Japan is allocating US$5.2 billion to semiconductor manufacturers, including a new TSMC chip factory in Kumamoto prefecture.
Japan announced they will allocate around JP¥600 billion yen (US$5.2 billion) from its fiscal 2021 supplementary budget to chip plants by Taiwan Semiconductor Manufacturing Co (TSMC) and other notable semiconductor manufacturers.
The JP¥600 billion fund will cover subsidies over several years. Companies will be able to receive support under the condition that they will increase production if there are supply shortages, as the Japanese government works to secure a stable domestic chip supply.
JP¥400 billion of this budget will be used on a new TSMC factory, which will be located in Kumamoto prefecture. Earlier this month, TSMC had already said they will build a US$7 billion chip plant in Japan in collaboration with Sony Group Corp.
The remaining JP¥200 billion will be spent on setting up other factories, with several projects under consideration, including a collaboration with US memory chipmaker Micron Technology Inc and Japan-based Kioxia Holdings.
Micron has already taken over Elpida Memory’s site in Hiroshima prefecture, where they produce advanced dynamic random access memory (DRAM) chips. The company has opened discussions with various countries including Japan regarding investments in production.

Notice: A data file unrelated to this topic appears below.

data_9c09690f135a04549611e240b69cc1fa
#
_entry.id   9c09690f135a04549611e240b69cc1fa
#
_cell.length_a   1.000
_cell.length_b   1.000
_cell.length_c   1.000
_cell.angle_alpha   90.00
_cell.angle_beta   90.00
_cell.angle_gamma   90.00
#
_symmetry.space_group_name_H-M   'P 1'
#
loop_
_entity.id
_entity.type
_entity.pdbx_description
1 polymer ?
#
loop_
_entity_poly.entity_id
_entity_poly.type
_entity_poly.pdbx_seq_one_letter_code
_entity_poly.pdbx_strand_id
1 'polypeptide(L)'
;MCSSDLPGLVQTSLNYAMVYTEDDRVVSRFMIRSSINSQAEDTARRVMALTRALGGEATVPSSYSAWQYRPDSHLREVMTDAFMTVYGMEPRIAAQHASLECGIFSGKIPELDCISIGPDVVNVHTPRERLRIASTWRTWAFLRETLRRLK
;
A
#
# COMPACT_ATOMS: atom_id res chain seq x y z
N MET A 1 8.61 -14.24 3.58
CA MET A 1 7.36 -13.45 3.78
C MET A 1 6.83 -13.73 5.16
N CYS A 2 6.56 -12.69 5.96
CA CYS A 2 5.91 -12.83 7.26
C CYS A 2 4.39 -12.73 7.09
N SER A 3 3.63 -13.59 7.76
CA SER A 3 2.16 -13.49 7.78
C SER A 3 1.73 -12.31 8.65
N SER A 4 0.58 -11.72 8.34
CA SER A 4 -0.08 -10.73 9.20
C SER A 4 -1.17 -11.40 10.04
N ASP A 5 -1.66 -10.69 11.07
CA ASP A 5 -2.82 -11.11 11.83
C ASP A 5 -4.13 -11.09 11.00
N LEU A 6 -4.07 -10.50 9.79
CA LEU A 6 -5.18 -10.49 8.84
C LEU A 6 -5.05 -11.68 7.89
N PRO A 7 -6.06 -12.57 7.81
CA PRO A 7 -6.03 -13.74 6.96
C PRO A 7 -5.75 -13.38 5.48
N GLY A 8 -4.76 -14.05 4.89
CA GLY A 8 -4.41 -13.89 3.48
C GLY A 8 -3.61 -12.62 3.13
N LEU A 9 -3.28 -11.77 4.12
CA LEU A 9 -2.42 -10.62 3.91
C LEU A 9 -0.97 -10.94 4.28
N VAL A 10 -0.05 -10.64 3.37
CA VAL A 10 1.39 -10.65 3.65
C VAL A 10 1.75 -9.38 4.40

Kioxia has an advanced NAND flash memory factory in Japan, with a new facility under construction in Mie prefecture, which will start operating in 2022. The company also plans to start constructing another new factory next year in Iwate prefecture, to commence operations as early as 2023.
The world’s top chip-making country in the ’80s, Japan has struggled to keep up with competition such as Taiwan’s booming semiconductor industry. The Japanese government is now looking at making semiconductors a new area of focus under a law targeting companies developing 5G technology, leading to further investment in this sector.
Japanese Prime Minister Fumio Kishida said, “while TSMC is a hot topic, I think it is important to take measures to expand various possibilities in the private sector, such as attracting the U.S. semiconductor manufacturers.”
Amid rapid global digitisation and an increase in data centre investments, memory chip demand is expected to grow in the mid- to long-term. Japan’s Ministry of Economy, Trade and Industry stated in its semiconductor reinforcement package that “securing a stable supply of advanced semiconductors (logic, memory) is the most important security issue.”
Featured banner image credit: Taiwan Semiconductor Manufacturing Co., Ltd.